To See a Poem in a Tree

You will need time.

Simple appearance

changes with the light,

weather, and season.


Colors shift; needles,

blossoms, nuts, seed pods

come and go.


Imagine the invisible.

Roots underground

mirror branches above.

Bark shields wood.


Reflect on the gifts:

shade, fuel, food, shelter,

beauty, wonder.


Consider the variety:

baobab, sequoia, palm,

almond, willow, sycamore,

olive, aspen, magnolia.


And here the poem shifts

to topics seemingly unrelated,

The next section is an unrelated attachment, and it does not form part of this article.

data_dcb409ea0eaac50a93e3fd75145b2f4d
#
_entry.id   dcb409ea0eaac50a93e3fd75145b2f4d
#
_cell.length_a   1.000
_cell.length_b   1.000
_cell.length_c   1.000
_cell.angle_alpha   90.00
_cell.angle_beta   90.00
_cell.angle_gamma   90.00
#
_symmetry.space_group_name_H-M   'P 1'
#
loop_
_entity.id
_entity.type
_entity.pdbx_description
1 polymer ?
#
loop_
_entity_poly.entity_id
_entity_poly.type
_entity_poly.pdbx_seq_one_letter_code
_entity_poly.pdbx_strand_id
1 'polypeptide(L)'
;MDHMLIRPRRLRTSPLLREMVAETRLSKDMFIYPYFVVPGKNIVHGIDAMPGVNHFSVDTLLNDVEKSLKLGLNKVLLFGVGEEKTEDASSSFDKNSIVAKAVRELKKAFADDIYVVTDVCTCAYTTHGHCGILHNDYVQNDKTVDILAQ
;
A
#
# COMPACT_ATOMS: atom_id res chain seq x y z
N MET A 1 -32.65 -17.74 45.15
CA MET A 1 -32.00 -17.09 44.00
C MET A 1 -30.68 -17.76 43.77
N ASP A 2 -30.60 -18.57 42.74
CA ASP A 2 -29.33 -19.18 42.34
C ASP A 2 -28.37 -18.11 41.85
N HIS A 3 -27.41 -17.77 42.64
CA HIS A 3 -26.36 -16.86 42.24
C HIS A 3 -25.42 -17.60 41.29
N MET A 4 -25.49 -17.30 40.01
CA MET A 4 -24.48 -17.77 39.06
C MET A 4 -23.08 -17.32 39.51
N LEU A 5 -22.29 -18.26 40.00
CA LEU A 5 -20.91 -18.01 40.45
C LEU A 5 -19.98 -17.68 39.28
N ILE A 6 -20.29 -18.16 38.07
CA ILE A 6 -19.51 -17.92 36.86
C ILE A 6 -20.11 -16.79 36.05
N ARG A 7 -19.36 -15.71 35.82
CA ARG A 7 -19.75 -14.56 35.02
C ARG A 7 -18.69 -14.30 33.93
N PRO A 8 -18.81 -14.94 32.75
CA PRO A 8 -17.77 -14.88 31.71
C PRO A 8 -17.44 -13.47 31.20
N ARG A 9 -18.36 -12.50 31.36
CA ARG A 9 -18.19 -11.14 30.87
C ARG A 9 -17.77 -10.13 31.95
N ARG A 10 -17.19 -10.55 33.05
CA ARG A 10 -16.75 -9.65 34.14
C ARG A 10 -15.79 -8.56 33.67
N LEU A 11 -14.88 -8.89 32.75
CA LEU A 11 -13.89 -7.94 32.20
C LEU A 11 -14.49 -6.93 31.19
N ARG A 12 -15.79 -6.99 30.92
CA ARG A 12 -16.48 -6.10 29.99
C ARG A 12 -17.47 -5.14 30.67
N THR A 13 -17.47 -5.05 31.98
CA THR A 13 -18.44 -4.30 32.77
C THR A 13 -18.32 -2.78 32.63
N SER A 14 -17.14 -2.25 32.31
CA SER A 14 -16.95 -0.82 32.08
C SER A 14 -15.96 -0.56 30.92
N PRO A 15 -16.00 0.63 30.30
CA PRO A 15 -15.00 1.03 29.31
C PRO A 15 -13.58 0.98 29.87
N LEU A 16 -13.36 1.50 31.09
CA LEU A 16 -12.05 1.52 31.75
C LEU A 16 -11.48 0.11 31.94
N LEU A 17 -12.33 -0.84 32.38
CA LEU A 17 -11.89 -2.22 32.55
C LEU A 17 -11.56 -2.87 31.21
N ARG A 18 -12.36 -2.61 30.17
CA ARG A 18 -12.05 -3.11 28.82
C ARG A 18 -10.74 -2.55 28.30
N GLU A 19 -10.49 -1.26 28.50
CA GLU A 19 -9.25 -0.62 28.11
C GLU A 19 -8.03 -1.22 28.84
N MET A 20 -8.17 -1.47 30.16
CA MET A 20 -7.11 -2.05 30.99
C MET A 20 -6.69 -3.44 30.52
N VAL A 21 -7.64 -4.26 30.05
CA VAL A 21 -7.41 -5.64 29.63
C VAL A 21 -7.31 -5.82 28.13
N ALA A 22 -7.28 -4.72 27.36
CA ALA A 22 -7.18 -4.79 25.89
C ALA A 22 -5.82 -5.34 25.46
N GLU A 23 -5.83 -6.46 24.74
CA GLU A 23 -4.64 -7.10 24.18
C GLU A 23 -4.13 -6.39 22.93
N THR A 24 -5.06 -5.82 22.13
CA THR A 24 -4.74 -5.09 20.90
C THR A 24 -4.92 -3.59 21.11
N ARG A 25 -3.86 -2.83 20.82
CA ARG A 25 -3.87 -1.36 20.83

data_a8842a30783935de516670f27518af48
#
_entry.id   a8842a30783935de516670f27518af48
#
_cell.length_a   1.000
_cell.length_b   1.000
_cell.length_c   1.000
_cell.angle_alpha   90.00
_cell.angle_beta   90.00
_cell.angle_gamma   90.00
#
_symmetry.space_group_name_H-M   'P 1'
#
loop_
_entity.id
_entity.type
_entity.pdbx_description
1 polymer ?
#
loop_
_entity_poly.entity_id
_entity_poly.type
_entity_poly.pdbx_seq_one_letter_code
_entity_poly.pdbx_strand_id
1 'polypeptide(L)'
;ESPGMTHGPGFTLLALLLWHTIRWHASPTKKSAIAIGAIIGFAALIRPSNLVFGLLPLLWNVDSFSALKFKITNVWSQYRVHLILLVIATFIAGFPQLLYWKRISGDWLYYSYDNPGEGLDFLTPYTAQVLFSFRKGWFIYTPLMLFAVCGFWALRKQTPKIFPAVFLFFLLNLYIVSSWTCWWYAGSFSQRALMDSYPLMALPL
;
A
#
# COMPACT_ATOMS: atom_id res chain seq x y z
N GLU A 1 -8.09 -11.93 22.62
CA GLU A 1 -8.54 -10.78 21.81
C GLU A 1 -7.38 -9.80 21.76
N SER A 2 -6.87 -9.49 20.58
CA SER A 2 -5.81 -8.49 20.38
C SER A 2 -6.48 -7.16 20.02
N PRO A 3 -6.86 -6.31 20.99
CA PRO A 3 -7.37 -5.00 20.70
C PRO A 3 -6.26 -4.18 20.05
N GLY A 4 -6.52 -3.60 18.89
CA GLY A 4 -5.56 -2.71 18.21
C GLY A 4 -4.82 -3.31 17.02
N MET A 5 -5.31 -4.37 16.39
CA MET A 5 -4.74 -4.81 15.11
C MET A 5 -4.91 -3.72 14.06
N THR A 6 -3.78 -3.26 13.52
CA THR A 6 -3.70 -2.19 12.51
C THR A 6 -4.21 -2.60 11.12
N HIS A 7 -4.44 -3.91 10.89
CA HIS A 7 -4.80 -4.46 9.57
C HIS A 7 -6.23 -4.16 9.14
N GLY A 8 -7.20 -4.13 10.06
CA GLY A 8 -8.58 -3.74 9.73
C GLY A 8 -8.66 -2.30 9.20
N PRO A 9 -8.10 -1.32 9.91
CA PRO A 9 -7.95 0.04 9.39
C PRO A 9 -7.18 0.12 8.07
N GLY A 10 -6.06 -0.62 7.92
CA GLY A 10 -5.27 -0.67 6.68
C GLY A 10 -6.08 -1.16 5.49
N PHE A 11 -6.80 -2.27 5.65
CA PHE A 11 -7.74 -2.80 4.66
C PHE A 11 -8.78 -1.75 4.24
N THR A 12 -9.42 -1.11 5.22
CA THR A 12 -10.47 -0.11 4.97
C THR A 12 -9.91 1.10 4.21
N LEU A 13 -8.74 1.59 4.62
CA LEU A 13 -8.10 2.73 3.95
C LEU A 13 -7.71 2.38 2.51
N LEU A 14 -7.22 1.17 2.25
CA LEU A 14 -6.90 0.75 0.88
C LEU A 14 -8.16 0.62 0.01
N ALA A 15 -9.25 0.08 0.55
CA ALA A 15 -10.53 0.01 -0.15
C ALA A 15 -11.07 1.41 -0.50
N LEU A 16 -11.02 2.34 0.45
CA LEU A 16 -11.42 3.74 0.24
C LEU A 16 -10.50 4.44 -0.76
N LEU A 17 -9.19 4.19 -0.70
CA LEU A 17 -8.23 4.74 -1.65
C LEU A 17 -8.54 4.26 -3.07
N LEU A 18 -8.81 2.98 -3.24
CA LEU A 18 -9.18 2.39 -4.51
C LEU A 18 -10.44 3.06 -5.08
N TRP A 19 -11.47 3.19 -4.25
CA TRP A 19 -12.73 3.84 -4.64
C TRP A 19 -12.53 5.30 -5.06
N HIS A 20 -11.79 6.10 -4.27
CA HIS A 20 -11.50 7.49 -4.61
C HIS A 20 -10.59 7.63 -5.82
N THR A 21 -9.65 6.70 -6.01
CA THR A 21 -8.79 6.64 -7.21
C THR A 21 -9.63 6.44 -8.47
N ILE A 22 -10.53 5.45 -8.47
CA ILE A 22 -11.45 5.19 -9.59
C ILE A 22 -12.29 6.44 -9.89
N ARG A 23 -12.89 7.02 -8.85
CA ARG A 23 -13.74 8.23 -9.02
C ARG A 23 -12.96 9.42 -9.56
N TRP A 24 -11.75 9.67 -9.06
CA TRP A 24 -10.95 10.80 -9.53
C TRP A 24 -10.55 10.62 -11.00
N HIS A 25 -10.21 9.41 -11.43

the odder the better to baffle

readers: the Byzantine empire

or Galapagos Islands, Cassiopeia,

Cetus, the table of elements, Donald

Duck, China’s Great Wall—all poets

fashion comparisons.


A sly allusion to a famous line adds

a nice touch, as do crunchy verbs,

murmuring metaphors, arcane words.


For an oak or cedar is more than a tree.

And a poem is not a piece of glass

but a wrestling match.

Pat Tompkins
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